Make it clear you would prefer employees to express their frustrations and problems, rather than allow resentment and disillusionment to build up. As trust develops they will do start to do so. Make yourself available to them and give them your undivided attention. Practice active listening and look for the issues underlying any complaints. This will give you insights into barriers to engagement and give you the opportunity to find ways to address them in the future. While allowing the open expression of views and opinions, don’t allow these to dominate and encourage employees to take a positive approach to resolving issues.
6. Empower your team
Engaging managers empower employees rather than trying to control or micro-manage them. Providing opportunities for employees to be involved in decision making can help employees feel that they and their contribution are valued and appreciated and can be a powerful way to increase engagement. Autonomy, within set boundaries, gives employees the opportunity to develop their capabilities and show what they can do. Successfully carrying out new responsibilities or completing challenging projects will give team members a sense of achievement and increase their job satisfaction. Set realistic but stretching objectives, but make it clear that employees can seek advice and support if necessary, without fear of criticism or blame. Provide coaching and mentoring support as needed.
7. Give feedback
Make a habit of expressing thanks and appreciation, on an on-going basis, even for small achievements. Don’t delay this until the annual performance appraisal or the end of a project – understanding recognition for their efforts will help employees to maintain motivation and spur then on to further success. Many managers tend to shy away from giving feedback that may be perceived as critical or provoke defensive reactions, but this is a key part of the manager’s role and is vital if you are to develop the skills and abilities of team members and help them to improve their performance. Always view feedback of this kind as developmental – about finding ways to improve rather than looking for someone to blame when things go wrong.
Handle it, of course, with sensitivity – don’t publicly criticise individuals in front of the whole team, for example. Take a problem-solving approach to any difficulties and don’t allow a blame culture to develop.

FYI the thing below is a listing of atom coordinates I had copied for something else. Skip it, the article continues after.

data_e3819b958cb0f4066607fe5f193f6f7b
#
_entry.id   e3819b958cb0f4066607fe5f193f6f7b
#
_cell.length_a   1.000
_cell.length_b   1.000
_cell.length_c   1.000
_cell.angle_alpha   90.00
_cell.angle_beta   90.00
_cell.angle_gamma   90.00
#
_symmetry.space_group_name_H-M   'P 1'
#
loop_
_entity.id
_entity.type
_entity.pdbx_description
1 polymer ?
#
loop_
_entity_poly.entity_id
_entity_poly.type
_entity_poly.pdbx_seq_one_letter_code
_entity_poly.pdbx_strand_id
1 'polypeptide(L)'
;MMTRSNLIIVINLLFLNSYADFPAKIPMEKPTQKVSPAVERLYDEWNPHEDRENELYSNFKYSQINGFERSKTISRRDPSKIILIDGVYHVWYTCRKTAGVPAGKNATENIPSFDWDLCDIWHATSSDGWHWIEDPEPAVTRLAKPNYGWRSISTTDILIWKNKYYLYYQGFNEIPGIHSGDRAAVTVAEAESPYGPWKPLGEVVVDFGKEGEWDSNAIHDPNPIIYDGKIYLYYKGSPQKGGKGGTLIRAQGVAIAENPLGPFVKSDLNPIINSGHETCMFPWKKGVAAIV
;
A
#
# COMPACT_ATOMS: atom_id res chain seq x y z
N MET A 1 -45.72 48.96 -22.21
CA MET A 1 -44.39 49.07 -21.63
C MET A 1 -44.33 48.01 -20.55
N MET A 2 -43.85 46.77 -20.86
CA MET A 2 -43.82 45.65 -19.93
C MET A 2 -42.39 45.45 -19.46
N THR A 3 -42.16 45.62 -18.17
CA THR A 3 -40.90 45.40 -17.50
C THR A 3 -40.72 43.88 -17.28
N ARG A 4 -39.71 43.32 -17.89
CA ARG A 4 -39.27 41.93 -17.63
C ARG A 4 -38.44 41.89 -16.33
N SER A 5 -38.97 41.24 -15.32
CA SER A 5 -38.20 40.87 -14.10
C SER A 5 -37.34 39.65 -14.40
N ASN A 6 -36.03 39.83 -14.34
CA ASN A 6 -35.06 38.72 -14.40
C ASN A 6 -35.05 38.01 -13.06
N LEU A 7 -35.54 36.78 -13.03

8. Take the aspirations of team members seriously
Many employees come into an organisation with aspirations for their job role and future career and expectations of how the organisation will support them in achieving their development goals. Increased engagement happens when employees feel that managers recognise these aspirations and are responsive towards them. Consider the potential of those who report to you and think about what you can do to meet their aspirations. You could do this in a variety of ways: by allocating new tasks and responsibilities, assigning them to project teams, asking them to train or support others, offering mentoring or coaching, providing more formal learning and development opportunities or by recommending them for promotion, either within your department or elsewhere in the organisation.
9. Deal promptly with performance issues
Managers and team leaders often find it difficult to address poor performance. They have a responsibility to do so, for the sake of the individual, the team and the organisation. Think carefully about how to raise issues with employees. Give them the chance to give their view of the situation or explain the reasons behind it. Then they can work with you in identifying potential solutions.
10. Tackle conflicts at an early stage
As the manager or team leader, it’s vital that you keep an eye on how working relationships are developing within your team. An expectation of a certain degree of conflict and debate is often seen as a normal stage in team development. In such circumstances, the manager’s role is to support the team through coaching. As soon as there is evidence of more serious conflicts or personality clashes, take prompt action to resolve the matter. Otherwise the situation is likely to deteriorate with damaging effects on morale, job satisfaction and ultimately, performance. Our checklist on dealing with conflict situations provides further guidance.